There is a bit of a gleam in Graeme McDowell’s eyes these days, a sense of rejuvenation and even redemption.
He has absolutely no chance of winning the PGA Championship at Bethpage Black this week, but the mere fact that he is playing in it brings satisfaction and relief and even joy. A 73 on Saturday puts him at 5 over par for three rounds and he’s just hoping for a good round Sunday and a better performance next week.
For the past two seasons, next week was never a given for McDowell, the 2010 U.S. Open champion and once the No. 4-ranked player in the world. His game went south, and so did his standing on the PGA Tour. His ranking plunged to 257.
In late March at the Orlando airport, he ran into Henrik Stenson. McDowell was headed to the Corales Puntacana Resort and Club Championship in the Dominican Republic. Stenson was headed to the WGC-Dell Technologies Match Play in Austin, one of the bigger events on the PGA Tour where all the top players would be. The Puntacana tournament is known as an opposite field event, a much smaller purse, a much lesser field.
McDowell could not help but see the contrast. “Heroes go one way, zeroes go the other,” McDowell recalled thinking.
Then he won the Dominican event, and despite its lesser status, the victory came with an automatic two-plus years of exemption to play on the PGA Tour and a spot in the PGA Championship. “The gorilla was off my back,” he said.
Now he’s playing the way he wants to play. “I’m going out there to play golf for the sake of playing golf as opposed to counting world ranking points,” said McDowell, knowing now he’ll always have next week. “It speaks to the weight that was on my shoulders, I wasn’t sure when the next game of golf was coming. I’m in a great situation compared to where I was a few months ago.”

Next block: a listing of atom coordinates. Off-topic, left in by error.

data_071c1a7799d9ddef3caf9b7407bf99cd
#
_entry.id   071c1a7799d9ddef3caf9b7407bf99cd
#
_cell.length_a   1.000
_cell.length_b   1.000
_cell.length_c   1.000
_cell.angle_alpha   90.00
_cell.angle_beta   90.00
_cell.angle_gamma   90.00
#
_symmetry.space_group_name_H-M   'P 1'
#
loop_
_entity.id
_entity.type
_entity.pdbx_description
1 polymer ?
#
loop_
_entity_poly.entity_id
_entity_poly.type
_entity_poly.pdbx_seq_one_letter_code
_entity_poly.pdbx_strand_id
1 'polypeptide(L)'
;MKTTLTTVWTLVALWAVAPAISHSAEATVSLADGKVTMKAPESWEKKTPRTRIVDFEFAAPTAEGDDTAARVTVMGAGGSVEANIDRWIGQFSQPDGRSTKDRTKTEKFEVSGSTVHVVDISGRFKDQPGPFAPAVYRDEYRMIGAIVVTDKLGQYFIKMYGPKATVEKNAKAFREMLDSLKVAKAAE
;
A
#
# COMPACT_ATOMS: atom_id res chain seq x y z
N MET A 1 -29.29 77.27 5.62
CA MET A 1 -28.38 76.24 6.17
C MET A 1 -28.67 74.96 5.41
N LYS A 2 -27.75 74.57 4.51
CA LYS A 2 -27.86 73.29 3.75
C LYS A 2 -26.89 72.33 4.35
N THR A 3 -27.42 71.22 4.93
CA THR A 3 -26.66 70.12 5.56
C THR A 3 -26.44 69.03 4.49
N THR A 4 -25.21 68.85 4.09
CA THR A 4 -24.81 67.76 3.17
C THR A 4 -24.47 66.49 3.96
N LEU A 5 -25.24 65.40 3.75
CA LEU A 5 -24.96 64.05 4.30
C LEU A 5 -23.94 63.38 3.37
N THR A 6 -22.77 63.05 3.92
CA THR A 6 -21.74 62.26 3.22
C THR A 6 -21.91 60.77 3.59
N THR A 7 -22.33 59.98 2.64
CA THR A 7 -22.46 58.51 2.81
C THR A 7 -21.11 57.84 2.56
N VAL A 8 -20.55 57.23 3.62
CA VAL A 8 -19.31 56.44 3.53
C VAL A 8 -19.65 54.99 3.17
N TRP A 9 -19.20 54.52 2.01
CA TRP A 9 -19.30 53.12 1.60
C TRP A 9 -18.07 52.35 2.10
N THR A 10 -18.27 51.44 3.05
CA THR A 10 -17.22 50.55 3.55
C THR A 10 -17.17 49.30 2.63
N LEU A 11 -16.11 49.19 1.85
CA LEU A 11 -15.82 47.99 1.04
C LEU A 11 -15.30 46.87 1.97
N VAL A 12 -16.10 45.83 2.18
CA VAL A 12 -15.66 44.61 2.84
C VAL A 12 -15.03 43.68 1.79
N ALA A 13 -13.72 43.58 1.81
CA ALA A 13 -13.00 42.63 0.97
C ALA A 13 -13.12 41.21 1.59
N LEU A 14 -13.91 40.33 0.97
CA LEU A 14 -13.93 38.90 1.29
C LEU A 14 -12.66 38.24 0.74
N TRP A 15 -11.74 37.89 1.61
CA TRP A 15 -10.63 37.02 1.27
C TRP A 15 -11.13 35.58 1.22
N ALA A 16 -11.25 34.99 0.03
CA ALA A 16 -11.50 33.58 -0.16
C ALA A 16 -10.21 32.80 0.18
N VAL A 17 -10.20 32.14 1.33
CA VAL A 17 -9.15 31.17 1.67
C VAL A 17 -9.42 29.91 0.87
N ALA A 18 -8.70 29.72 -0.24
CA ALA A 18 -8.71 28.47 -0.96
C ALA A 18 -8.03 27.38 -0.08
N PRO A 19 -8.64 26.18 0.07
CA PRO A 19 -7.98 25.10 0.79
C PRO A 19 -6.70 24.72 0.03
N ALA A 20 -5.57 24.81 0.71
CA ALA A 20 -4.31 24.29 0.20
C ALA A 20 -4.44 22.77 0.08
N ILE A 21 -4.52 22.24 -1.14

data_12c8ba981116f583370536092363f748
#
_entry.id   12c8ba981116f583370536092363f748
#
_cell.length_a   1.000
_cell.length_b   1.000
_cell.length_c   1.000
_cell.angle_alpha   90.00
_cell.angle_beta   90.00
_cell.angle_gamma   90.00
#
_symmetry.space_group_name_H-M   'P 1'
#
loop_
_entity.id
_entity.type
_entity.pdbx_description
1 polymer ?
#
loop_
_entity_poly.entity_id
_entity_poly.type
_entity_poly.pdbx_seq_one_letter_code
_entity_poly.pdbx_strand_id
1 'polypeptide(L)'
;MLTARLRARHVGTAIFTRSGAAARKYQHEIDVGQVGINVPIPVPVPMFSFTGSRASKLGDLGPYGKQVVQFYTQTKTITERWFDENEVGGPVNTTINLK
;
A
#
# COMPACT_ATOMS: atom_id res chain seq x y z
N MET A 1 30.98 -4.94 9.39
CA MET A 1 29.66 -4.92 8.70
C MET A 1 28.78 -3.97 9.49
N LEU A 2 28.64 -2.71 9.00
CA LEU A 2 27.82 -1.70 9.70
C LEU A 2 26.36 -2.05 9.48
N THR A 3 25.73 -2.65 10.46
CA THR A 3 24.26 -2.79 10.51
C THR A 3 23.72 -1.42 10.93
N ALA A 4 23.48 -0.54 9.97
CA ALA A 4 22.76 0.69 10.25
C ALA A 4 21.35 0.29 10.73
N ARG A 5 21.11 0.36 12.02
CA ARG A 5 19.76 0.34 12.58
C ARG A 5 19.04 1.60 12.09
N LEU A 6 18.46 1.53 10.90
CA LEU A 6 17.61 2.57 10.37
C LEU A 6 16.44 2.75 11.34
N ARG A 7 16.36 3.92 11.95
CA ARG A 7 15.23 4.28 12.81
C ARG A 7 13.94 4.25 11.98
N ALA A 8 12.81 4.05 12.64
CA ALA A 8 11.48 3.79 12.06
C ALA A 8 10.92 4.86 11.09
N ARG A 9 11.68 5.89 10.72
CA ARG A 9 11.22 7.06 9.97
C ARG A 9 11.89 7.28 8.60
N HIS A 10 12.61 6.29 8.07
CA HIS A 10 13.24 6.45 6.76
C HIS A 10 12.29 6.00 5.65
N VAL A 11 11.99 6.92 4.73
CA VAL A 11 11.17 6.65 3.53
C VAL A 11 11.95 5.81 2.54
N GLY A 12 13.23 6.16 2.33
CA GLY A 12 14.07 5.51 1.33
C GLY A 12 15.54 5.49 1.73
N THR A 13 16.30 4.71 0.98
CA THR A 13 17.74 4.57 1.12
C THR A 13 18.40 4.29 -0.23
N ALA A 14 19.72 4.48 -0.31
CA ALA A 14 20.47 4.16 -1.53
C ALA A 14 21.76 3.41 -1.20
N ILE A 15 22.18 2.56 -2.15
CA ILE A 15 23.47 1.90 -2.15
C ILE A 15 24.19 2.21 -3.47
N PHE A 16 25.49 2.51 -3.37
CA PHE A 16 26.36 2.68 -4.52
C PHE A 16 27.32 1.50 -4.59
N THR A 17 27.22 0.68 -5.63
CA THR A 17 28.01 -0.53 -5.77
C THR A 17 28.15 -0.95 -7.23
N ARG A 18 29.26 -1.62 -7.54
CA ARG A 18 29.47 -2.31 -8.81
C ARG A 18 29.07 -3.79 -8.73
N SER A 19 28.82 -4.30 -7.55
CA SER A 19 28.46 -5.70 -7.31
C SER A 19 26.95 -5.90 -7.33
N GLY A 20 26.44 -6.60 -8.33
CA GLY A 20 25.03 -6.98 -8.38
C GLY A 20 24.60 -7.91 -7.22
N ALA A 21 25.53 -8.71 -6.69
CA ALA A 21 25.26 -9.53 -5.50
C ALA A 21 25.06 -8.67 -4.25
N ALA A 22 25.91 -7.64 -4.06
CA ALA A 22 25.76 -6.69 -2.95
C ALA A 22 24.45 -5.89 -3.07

The 39-year-old says he let the gorilla climb on his back through a change in priorities, getting married, having children, dealing with everyday life while trying to play a selfish game — “Taking my eye off the game for a second and a hundred 25-year-old bombers just went running by me.”
There is one event he’s not guaranteed to get into at this point and that’s the British Open at Royal Portrush in Northern Ireland. He grew up on the two courses there and would love to be playing in it. There are still several ways he could get into the tournament, but he tries not to think of them
“I’ve got to play one round at a time, very cliche, but if I start getting obsessed with Portrush, I’m going to be back to where I was a couple of months ago,” McDowell said. “I’m not very good with a gorilla on my back. I found out about myself the last couple of years. I’m a bit better when I’m freewheeling and playing for the love of the game, playing to be the best I can be instead of needing the FedEx Cup points, needing the dollars. It’s a hard way to play golf.”
It’s a lot easier as a winner, and having a strong Irish presence, the New York gallery doesn’t hurt.
“It’s great up here in the Northeast, plenty of Irish, probably more Irish than there are in Ireland,” McDowell said. “The crowds are fantastic, they say what they feel.”
And so does he.